JEROME, Arizona (CNN) – Many weekends, Sen. John McCain takes advantage of the prolonged battle for the Democratic nomination between Sens. Hillary Clinton and Barack Obama by heading to his home in Arizona to relax and get away from the glare of the media.
But not this weekend. Reporters set up camp outside the presumptive nominee’s Sedona ranch to catch a glimpse of the potential running mates McCain invited over to celebrate the Memorial Day weekend.
Saturday afternoon, McCain and his high profile guests piled into vans and SUVs for a short drive to lunch at the nearby hilltop Jerome Grand Hotel.
Joining McCain and wife Cindy for lunch were former Massachusetts governor Mitt Romney, Gov. Bobby Jindal of Louisiana, Gov. Charlie Crist of Florida, Sen. Sam Brownback, Sen. Lindsey Graham, FedEx founder Fred Smith, former eBay CEO Meg Whitman, and senior McCain adviser Charlie Black.
Sen. Joe Lieberman is also visiting the ranch but didn’t appear at the lunch. Former Arkansas governor Mike Huckabee and Gov. Tim Pawlenty of Minnesota were invited along for the weekend but had scheduling conflicts.
Dressed in casual weekend gear, the party dined on calamari, steak sandwiches, and burgers at the hotel’s restaurant, The Asylum. The hotel, formerly a hospital, is rumored to be haunted.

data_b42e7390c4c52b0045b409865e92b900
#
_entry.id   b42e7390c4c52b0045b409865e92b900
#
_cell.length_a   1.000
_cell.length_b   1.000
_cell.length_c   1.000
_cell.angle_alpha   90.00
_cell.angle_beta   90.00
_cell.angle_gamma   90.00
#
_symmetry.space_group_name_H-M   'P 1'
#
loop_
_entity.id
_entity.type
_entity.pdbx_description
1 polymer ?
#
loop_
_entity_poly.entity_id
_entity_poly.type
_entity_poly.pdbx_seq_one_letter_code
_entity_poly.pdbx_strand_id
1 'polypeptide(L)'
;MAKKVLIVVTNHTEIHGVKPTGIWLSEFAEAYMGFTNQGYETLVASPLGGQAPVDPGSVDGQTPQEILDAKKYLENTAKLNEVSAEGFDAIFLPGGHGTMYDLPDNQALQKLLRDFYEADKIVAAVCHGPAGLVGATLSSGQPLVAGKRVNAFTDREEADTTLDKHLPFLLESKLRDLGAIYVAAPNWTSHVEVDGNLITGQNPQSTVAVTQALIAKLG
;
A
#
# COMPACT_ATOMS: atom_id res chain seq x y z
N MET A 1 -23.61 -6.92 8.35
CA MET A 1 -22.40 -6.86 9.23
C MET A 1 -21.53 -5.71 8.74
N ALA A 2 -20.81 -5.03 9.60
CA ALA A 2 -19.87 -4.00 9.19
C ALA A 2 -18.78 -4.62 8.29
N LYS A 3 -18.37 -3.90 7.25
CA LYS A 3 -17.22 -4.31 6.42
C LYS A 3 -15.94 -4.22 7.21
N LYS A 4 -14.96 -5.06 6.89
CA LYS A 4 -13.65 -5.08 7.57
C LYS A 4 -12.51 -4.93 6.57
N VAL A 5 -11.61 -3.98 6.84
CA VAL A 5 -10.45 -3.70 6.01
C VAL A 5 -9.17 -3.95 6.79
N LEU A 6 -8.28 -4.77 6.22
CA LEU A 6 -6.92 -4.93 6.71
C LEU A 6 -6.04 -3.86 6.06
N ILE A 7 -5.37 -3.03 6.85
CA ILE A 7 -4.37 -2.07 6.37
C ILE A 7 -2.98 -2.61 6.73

Speculation continues to swirl over whether this outing is in fact an audition for potential vice presidential nominees, among them, Romney, Jindal and Crist, who are believed to be on McCain’s shortlist. Both the campaign and the candidate have repeatedly denied it is such gathering, saying it is simply a weekend among friends and a chance for the McCains to thank the guests for their support.
During lunch, the McCains sat with Sen. Brownback and his wife, and Gov. Crist and a companion, while the rest of the guests spread out at three other tables.
McCain picked up the tab for the group and appeared noticeably irritated by the abundance of press when leaving the restaurant. But that didn’t spoil the meal for the Florida governor, who remarked that lunch was “delicious.”
(Courtesy: CNN's Chris Welch)
BAYAMON, Puerto Rico (CNN) - Barack Obama talked to supporters along a parade route in Bayamon, Puerto Rico, Saturday. The event was referred to as a "caminata," a traditional parade for a candidate on the island.
Standing on the wooden box, Obama told supporters, "I am absolutely confident that if that we keep on working hard, there's no reason why we cant win here in Puerto Rico and if we win Puerto Rico we will win the nomination and if we win the nomination, we will win the general election."